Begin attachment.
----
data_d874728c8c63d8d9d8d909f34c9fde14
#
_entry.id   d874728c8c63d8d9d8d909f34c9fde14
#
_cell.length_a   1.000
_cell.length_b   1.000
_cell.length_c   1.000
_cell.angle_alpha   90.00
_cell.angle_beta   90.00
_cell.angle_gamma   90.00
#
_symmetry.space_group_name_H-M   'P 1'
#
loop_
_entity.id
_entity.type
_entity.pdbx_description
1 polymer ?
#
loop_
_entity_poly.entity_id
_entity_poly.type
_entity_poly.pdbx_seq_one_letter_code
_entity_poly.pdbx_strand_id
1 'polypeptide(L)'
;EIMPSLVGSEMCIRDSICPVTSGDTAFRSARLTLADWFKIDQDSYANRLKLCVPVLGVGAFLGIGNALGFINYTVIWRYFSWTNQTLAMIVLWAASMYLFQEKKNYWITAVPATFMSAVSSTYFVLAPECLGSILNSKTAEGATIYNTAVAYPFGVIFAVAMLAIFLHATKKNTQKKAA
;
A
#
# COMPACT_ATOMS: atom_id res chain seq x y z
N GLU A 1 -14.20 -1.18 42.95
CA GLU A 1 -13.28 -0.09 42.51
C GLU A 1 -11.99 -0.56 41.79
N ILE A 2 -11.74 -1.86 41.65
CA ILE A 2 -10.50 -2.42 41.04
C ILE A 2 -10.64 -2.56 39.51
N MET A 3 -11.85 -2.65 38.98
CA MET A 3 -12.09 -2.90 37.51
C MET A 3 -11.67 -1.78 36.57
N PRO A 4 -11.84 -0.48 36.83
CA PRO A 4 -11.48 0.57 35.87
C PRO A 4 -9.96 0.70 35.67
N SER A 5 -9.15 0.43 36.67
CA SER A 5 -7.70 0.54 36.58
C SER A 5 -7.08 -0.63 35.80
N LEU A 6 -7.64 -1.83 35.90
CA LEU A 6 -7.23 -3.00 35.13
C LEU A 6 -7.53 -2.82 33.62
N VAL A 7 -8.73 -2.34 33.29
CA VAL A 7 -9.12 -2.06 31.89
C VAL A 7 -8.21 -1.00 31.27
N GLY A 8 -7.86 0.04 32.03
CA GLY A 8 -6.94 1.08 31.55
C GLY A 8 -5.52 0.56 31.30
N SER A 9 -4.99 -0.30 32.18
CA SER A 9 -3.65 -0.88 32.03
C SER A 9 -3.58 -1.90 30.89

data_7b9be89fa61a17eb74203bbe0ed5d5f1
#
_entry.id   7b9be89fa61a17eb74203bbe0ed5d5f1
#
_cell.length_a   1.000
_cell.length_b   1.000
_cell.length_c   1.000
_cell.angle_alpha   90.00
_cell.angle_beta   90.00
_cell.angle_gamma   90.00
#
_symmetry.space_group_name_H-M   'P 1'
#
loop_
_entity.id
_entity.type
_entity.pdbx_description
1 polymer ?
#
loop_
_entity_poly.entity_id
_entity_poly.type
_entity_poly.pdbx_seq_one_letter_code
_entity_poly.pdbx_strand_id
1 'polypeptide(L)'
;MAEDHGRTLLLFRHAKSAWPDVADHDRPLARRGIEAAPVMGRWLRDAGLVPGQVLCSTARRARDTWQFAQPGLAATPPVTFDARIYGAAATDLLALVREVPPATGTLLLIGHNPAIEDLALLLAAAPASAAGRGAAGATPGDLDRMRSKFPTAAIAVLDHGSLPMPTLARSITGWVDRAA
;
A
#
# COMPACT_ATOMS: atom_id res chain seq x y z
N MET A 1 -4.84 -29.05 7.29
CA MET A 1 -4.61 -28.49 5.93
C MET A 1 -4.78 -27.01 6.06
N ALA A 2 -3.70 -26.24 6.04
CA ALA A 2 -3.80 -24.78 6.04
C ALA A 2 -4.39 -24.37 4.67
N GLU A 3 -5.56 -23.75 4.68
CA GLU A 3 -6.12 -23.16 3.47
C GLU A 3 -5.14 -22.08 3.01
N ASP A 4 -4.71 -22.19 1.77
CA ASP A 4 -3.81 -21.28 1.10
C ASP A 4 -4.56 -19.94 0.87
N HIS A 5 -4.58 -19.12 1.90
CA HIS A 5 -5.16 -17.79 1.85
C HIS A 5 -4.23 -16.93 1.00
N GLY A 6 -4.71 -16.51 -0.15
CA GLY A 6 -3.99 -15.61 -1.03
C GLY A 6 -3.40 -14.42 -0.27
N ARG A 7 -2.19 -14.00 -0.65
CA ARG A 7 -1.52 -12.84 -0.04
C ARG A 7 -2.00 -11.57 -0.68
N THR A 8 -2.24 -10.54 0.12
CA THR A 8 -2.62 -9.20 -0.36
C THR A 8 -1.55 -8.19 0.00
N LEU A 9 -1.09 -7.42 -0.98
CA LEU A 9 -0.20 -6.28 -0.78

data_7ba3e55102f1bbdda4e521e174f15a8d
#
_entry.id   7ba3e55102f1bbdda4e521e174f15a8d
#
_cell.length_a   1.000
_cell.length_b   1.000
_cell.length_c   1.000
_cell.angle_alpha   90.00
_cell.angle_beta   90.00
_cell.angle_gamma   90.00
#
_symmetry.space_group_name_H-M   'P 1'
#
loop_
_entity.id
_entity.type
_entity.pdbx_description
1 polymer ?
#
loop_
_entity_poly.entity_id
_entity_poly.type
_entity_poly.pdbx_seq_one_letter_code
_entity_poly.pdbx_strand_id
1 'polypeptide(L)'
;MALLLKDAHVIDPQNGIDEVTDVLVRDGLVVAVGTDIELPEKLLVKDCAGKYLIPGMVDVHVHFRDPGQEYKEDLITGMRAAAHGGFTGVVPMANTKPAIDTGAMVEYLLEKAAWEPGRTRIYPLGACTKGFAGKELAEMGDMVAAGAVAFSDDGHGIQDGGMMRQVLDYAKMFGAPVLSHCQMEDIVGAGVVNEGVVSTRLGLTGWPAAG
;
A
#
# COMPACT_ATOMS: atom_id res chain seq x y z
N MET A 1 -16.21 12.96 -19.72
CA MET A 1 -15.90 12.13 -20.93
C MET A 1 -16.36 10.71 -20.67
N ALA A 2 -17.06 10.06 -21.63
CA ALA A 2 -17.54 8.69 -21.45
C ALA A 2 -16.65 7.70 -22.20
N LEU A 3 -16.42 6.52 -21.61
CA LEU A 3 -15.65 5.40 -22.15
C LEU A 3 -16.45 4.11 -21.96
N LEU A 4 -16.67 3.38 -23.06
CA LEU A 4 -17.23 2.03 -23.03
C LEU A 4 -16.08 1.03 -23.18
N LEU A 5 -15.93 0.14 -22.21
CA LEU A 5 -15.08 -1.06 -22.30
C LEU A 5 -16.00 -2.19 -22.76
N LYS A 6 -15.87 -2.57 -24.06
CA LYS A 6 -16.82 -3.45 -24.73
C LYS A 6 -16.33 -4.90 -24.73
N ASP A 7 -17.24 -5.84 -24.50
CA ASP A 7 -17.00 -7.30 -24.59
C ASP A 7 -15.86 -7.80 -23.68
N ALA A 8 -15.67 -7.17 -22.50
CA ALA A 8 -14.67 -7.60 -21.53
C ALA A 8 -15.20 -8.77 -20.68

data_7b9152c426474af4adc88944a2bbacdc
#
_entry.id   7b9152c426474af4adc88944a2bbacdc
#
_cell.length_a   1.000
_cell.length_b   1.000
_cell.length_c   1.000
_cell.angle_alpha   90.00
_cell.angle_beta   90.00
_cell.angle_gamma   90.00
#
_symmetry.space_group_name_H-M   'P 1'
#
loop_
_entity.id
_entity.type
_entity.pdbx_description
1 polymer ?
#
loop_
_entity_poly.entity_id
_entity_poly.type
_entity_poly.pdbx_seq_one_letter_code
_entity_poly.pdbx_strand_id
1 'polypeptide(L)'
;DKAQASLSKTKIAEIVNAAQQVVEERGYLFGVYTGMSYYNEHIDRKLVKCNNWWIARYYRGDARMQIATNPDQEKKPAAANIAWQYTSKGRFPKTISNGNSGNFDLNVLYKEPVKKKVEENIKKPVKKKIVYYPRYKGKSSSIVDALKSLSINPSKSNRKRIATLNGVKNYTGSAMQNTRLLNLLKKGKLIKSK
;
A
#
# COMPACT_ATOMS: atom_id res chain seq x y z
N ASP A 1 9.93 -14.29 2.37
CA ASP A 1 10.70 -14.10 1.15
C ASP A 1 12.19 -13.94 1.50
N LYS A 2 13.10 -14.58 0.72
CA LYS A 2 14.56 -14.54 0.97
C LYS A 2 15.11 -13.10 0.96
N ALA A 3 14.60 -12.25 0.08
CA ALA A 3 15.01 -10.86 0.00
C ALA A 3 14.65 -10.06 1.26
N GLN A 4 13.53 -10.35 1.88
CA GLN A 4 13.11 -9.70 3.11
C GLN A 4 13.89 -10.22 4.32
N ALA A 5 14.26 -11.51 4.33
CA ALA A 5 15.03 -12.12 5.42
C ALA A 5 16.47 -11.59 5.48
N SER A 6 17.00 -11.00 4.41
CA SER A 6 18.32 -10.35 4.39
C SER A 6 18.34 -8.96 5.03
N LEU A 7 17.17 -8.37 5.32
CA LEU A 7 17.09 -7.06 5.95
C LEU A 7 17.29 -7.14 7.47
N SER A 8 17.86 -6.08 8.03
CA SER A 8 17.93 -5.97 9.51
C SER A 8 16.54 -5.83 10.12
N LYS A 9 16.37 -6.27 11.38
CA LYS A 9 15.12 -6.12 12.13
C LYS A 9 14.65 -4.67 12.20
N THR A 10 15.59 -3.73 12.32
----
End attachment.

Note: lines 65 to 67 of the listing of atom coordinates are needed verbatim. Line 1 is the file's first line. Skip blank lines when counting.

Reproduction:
_cell.angle_alpha   90.00
_cell.angle_beta   90.00
_cell.angle_gamma   90.00